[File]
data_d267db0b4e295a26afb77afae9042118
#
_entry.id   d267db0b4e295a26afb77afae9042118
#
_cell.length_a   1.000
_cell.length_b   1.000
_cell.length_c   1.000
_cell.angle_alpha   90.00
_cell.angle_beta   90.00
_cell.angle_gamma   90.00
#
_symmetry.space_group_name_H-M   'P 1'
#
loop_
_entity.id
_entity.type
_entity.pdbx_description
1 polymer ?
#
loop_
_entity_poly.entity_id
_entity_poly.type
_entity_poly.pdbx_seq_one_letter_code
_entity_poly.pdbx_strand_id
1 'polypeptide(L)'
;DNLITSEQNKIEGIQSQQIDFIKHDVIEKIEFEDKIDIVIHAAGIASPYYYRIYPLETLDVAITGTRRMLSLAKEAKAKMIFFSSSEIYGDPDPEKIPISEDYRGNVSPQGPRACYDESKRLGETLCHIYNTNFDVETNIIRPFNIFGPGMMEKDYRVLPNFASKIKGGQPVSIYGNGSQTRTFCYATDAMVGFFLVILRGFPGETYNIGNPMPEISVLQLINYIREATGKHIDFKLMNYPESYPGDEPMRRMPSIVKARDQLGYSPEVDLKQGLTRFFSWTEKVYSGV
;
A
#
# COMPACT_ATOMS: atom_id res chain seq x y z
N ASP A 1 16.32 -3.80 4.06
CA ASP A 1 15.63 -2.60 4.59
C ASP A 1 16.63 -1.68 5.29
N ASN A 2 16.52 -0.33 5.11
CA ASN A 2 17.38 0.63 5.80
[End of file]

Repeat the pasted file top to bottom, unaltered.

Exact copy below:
data_d267db0b4e295a26afb77afae9042118
#
_entry.id   d267db0b4e295a26afb77afae9042118
#
_cell.length_a   1.000
_cell.length_b   1.000
_cell.length_c   1.000
_cell.angle_alpha   90.00
_cell.angle_beta   90.00
_cell.angle_gamma   90.00
#
_symmetry.space_group_name_H-M   'P 1'
#
loop_
_entity.id
_entity.type
_entity.pdbx_description
1 polymer ?
#
loop_
_entity_poly.entity_id
_entity_poly.type
_entity_poly.pdbx_seq_one_letter_code
_entity_poly.pdbx_strand_id
1 'polypeptide(L)'
;DNLITSEQNKIEGIQSQQIDFIKHDVIEKIEFEDKIDIVIHAAGIASPYYYRIYPLETLDVAITGTRRMLSLAKEAKAKMIFFSSSEIYGDPDPEKIPISEDYRGNVSPQGPRACYDESKRLGETLCHIYNTNFDVETNIIRPFNIFGPGMMEKDYRVLPNFASKIKGGQPVSIYGNGSQTRTFCYATDAMVGFFLVILRGFPGETYNIGNPMPEISVLQLINYIREATGKHIDFKLMNYPESYPGDEPMRRMPSIVKARDQLGYSPEVDLKQGLTRFFSWTEKVYSGV
;
A
#
# COMPACT_ATOMS: atom_id res chain seq x y z
N ASP A 1 16.32 -3.80 4.06
CA ASP A 1 15.63 -2.60 4.59
C ASP A 1 16.63 -1.68 5.29
N ASN A 2 16.52 -0.33 5.11
CA ASN A 2 17.38 0.63 5.80